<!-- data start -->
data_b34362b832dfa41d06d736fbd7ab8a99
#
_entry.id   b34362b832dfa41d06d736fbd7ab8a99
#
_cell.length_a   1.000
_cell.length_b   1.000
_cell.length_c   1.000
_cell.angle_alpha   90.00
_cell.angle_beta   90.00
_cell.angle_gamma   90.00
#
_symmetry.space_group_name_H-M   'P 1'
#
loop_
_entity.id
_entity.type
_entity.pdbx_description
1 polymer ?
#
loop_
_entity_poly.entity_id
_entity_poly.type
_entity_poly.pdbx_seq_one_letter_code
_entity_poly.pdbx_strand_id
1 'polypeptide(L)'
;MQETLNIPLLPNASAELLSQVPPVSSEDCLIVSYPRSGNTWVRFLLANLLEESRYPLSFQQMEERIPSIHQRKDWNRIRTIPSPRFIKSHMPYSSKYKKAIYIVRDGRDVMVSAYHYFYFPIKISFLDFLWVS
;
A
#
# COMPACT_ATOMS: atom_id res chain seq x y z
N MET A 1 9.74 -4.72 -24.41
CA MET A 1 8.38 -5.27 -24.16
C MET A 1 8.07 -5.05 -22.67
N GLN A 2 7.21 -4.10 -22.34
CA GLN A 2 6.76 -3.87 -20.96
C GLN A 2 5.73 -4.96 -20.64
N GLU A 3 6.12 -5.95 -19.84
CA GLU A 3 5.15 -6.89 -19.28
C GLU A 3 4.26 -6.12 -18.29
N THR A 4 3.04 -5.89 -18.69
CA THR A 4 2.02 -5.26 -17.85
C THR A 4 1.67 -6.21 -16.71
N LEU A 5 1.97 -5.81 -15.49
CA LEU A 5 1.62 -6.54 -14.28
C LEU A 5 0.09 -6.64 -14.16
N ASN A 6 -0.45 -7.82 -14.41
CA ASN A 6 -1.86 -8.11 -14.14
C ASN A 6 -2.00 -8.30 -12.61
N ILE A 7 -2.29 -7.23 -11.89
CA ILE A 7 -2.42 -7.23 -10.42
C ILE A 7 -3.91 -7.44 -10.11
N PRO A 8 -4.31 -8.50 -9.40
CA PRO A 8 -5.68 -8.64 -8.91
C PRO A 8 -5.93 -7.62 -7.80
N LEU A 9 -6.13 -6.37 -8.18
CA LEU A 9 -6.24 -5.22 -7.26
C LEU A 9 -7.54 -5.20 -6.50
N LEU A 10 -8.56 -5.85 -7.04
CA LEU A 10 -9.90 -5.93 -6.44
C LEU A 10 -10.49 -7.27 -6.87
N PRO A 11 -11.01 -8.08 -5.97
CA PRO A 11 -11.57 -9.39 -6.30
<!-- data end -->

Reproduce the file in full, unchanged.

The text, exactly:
data_b34362b832dfa41d06d736fbd7ab8a99
#
_entry.id   b34362b832dfa41d06d736fbd7ab8a99
#
_cell.length_a   1.000
_cell.length_b   1.000
_cell.length_c   1.000
_cell.angle_alpha   90.00
_cell.angle_beta   90.00
_cell.angle_gamma   90.00
#
_symmetry.space_group_name_H-M   'P 1'
#
loop_
_entity.id
_entity.type
_entity.pdbx_description
1 polymer ?
#
loop_
_entity_poly.entity_id
_entity_poly.type
_entity_poly.pdbx_seq_one_letter_code
_entity_poly.pdbx_strand_id
1 'polypeptide(L)'
;MQETLNIPLLPNASAELLSQVPPVSSEDCLIVSYPRSGNTWVRFLLANLLEESRYPLSFQQMEERIPSIHQRKDWNRIRTIPSPRFIKSHMPYSSKYKKAIYIVRDGRDVMVSAYHYFYFPIKISFLDFLWVS
;
A
#
# COMPACT_ATOMS: atom_id res chain seq x y z
N MET A 1 9.74 -4.72 -24.41
CA MET A 1 8.38 -5.27 -24.16
C MET A 1 8.07 -5.05 -22.67
N GLN A 2 7.21 -4.10 -22.34
CA GLN A 2 6.76 -3.87 -20.96
C GLN A 2 5.73 -4.96 -20.64
N GLU A 3 6.12 -5.95 -19.84
CA GLU A 3 5.15 -6.89 -19.28
C GLU A 3 4.26 -6.12 -18.29
N THR A 4 3.04 -5.89 -18.69
CA THR A 4 2.02 -5.26 -17.85
C THR A 4 1.67 -6.21 -16.71
N LEU A 5 1.97 -5.81 -15.49
CA LEU A 5 1.62 -6.54 -14.28
C LEU A 5 0.09 -6.64 -14.16
N ASN A 6 -0.45 -7.82 -14.41
CA ASN A 6 -1.86 -8.11 -14.14
C ASN A 6 -2.00 -8.30 -12.61
N ILE A 7 -2.29 -7.23 -11.89
CA ILE A 7 -2.42 -7.23 -10.42
C ILE A 7 -3.91 -7.44 -10.11
N PRO A 8 -4.31 -8.50 -9.40
CA PRO A 8 -5.68 -8.64 -8.91
C PRO A 8 -5.93 -7.62 -7.80
N LEU A 9 -6.13 -6.37 -8.18
CA LEU A 9 -6.24 -5.22 -7.26
C LEU A 9 -7.54 -5.20 -6.50
N LEU A 10 -8.56 -5.85 -7.04
CA LEU A 10 -9.90 -5.93 -6.44
C LEU A 10 -10.49 -7.27 -6.87
N PRO A 11 -11.01 -8.08 -5.97
CA PRO A 11 -11.57 -9.39 -6.30